What do you do if you’re a failed conquistador, but still want to get royal funding for future explorations? Find out in La Relación.
Questions to consider:
- Based on what we’ve read so far, including The Relation, how might you characterize this colonial period: as a period of discovery, contact, or conquest?
- How do the echoes of Genesis in La Relacion compare to the cultural assumptions we discussed in Columbus and Harriot?
- Where does Cabeza de Vaca allude to Exodus 3 and Numbers 13:17-33? What reasons might he have for doing this? What other connections do you see between La Relacion and the Bible?
- As you’ll read in the biographical sketch, some scholars see Vaca’s Relación as the first “American” narrative, in that his identity is transformed into something new by the end of his journey. In what ways does he seem to be changing in this first excerpt?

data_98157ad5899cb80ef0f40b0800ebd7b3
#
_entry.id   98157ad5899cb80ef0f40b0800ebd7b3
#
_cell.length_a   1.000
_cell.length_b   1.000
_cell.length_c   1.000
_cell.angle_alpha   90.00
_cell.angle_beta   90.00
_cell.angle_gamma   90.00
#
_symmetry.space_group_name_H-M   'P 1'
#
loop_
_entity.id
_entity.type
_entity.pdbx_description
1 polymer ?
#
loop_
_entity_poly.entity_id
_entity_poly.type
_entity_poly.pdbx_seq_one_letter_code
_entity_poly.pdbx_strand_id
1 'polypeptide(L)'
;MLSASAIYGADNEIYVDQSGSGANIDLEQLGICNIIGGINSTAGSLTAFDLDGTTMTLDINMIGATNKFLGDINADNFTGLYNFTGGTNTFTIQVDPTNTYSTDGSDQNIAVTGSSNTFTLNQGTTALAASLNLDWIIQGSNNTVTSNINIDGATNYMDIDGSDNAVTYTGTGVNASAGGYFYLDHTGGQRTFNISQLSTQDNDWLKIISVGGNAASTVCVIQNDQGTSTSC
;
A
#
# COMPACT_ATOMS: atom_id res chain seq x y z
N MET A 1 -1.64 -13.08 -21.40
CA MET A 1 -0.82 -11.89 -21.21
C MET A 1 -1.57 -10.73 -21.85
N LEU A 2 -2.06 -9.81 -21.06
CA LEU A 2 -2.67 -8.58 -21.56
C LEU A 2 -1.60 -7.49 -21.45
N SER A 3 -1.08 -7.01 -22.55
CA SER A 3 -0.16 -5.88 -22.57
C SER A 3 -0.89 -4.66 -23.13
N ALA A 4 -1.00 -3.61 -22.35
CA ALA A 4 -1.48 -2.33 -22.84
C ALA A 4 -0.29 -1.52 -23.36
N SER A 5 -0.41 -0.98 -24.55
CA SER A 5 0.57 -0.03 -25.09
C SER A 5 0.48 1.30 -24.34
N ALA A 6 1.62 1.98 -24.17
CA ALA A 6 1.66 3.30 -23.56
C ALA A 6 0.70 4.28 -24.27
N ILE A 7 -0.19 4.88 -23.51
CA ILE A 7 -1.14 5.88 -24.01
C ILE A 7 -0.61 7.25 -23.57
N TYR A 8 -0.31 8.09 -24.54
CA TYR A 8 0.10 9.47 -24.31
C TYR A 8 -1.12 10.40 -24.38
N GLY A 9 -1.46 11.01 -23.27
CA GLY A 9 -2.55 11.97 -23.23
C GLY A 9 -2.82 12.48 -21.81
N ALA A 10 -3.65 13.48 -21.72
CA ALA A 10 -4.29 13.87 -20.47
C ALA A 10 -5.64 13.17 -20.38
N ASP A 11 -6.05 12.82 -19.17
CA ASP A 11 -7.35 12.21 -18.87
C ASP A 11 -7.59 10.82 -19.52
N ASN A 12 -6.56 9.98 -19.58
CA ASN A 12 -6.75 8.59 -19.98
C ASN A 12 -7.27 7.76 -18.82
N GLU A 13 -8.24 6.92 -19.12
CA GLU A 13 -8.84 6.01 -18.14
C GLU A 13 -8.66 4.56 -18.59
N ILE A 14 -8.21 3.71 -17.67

- What makes Cabeza de Vaca a reliable or unreliable narrator? Where might we read against the grain of this narrative, the way we did with Columbus and Harriot by considering how their audiences (and/or transcribers) influenced the text?
- Scholars have described this narrative variously as an immigrant tale, a captivity narrative, a mestizo text, a history, and a saint’s memoir (see hagiography and beatification and canonization). What do you think the appropriate literary classification for The Relation should be? Why?
This History Channel dramatization of texts like La Relacion is a helpful companion to the reading:
See also National Geographic’s adaptation of Guns, Germs, and Steel: